The “first” distinctness might belong to Father Belcourt who had a steam-propelled vehicle when he was serving at Prince Edward Island. It was demonstrated at a garden party in 1866 and the Charlottetown Examiner reported, “and with wonder and delight it was observed steaming away for half a mile on the road and back again at a fast speed.”
Another “first” automobile was called a “horseless carriage.” It was an electric car built for F. B. Fetherstonhaugh, K.C., by Dickson’s of Toronto, and appeared on the streets on December 5, 1893. It could travel at a speed of 15 m.p.h. And go 15 miles before its batteries needed recharging.
It seems clear that the first Canadian-owned gasoline car was purchased by Colonel John Moodie of Hamilton, Ontario, on April 2, 1898. It was a “Winton” and looked like a horse-drawn buggy with the engine in the rear. There were spikes around the end of the car to keep people from climbing on board. Colonel Moodie liked to be first in everything. He owned the first bicycle in Canada, a Bayliff-Thomosin high-wheeler in 1878, and the first motorboat which he displayed at Hamilton Bay in 1895.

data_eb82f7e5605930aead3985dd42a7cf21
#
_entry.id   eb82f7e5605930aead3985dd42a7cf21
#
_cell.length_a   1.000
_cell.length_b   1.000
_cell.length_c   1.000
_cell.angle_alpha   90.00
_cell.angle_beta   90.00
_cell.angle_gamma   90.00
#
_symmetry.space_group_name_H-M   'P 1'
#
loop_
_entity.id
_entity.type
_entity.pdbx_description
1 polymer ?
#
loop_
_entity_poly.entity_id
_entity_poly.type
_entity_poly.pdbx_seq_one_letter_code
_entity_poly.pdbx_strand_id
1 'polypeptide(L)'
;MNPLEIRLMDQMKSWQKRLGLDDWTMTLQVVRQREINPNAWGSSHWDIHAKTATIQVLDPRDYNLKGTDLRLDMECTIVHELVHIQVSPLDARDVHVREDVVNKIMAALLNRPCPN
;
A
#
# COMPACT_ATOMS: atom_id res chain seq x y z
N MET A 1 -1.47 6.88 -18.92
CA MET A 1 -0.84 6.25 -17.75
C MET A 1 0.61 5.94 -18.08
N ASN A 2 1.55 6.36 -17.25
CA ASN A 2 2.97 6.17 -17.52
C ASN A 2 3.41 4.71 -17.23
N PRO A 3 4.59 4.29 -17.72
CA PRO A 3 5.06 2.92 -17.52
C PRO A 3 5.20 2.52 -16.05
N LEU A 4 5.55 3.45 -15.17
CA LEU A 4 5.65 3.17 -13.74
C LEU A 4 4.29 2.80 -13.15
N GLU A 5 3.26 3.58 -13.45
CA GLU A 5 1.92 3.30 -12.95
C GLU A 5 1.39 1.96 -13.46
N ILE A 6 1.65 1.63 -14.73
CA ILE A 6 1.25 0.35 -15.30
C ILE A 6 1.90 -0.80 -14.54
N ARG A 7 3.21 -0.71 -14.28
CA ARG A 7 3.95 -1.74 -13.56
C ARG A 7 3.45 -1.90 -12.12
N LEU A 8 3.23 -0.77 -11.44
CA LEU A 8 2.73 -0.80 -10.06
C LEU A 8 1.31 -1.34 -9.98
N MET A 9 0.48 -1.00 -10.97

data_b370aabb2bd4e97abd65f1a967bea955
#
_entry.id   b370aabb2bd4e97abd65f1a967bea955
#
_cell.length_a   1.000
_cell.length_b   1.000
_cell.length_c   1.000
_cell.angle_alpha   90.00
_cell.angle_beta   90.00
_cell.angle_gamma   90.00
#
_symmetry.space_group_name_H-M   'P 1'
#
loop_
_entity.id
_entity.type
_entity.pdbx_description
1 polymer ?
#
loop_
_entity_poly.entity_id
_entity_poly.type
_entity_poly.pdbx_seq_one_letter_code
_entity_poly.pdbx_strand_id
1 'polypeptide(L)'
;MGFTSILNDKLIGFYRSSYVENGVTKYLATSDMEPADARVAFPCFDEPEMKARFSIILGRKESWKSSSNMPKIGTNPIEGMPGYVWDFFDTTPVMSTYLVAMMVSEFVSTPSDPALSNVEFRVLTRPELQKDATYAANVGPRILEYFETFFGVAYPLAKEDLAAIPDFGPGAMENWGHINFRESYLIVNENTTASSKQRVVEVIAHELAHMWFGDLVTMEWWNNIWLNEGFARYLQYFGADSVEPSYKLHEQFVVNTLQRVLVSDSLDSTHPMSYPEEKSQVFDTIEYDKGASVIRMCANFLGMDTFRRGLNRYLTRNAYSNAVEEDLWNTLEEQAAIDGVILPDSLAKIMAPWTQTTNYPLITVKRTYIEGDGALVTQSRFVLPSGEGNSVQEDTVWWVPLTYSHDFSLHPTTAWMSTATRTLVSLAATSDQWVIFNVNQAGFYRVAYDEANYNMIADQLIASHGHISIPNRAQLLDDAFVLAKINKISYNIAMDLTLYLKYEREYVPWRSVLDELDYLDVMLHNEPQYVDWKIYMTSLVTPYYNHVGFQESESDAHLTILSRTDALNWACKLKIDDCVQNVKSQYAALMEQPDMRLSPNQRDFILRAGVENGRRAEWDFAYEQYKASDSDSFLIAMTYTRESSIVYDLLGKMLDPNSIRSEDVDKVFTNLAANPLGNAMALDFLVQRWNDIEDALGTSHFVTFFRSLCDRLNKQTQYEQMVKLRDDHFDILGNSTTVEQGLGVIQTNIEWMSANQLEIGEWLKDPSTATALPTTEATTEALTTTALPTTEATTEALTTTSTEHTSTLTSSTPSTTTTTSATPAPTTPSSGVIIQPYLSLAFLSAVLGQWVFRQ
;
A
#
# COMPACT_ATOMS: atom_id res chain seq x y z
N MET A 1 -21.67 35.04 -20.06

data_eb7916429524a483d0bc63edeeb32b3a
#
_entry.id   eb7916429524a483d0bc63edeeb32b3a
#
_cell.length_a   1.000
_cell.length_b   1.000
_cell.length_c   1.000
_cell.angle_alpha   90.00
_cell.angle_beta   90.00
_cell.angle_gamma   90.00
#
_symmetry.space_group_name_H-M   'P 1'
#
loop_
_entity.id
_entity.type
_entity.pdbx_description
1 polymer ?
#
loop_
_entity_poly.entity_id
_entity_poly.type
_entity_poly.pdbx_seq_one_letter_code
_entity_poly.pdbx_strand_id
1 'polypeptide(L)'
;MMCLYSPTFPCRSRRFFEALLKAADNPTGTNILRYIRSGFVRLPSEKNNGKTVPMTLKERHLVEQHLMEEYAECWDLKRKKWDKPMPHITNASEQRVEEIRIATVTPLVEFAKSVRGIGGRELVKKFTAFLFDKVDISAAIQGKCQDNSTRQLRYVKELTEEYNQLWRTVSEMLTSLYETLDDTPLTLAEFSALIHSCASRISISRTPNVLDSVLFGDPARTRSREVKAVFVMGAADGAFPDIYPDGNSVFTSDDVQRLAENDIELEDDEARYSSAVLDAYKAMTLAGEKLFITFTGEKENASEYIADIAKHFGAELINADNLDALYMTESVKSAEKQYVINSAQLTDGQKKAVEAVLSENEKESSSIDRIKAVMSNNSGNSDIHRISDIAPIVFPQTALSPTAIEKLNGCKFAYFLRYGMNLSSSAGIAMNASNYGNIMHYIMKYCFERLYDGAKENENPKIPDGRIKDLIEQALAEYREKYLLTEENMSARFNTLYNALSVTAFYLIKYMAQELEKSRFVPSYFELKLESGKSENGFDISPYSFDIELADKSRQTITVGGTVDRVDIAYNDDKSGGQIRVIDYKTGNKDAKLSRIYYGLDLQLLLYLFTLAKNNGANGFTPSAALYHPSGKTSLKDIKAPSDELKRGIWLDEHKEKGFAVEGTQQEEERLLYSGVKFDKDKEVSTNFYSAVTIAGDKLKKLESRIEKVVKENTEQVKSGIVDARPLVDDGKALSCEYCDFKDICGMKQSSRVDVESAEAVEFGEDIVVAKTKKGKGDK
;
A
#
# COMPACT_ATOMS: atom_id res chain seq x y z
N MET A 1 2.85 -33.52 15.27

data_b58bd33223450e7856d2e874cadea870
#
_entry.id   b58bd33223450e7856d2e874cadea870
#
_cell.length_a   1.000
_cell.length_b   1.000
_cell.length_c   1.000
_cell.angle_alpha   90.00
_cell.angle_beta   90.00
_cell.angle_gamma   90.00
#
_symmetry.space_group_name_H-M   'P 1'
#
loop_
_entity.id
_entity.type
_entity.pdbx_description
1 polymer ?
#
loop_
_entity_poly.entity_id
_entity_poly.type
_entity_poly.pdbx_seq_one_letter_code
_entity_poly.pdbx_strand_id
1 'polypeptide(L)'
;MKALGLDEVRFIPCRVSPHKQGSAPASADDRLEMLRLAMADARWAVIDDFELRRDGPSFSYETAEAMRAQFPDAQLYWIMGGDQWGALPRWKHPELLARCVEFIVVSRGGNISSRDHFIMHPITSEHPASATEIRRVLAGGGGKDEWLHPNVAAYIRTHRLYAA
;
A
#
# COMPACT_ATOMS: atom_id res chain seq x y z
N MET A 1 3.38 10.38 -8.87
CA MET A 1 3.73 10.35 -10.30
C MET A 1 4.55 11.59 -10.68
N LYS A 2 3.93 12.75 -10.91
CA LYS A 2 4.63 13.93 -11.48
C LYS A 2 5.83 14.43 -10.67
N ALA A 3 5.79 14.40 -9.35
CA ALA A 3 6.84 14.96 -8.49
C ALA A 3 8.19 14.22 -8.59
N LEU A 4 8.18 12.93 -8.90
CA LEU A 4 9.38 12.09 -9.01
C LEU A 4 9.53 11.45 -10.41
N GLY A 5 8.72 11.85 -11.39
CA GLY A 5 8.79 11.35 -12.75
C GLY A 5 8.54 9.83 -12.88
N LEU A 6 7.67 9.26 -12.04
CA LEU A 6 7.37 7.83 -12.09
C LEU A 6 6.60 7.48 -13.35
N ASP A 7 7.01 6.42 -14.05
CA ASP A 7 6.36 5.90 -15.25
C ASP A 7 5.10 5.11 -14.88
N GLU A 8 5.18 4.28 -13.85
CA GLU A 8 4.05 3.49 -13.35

Cars in British Columbia and the Maritime were driven on the left-hand side of the road until 1920-1922, as they are in Britain and parts of Europe. Then they fell in line with the other Canadian provinces which always drove on the right.
The custom of driving on the left came from olden days when knights travelled the countryside on horseback. They wore swords on the left, so the rode on the left side of the roads to be in a better position to draw their swords quickly with their right arms. Driving on the right-hand side of the roads in North America evolved from the days of the covered wagons. The lead man walked to the left of the horses, holding the bridle with his right hand. right-handed, then, set the traffic pattern of two continents.
- 1906 Holsman Horseless Carriage Model 7 High- Wheeler 2 Cylinder Featured at Kaminski Auctions Pre New Years Sale (prweb.com)
- On This Day In 1900, First Mercedes Goes For A Test Drive (rememberinghistory.wordpress.com)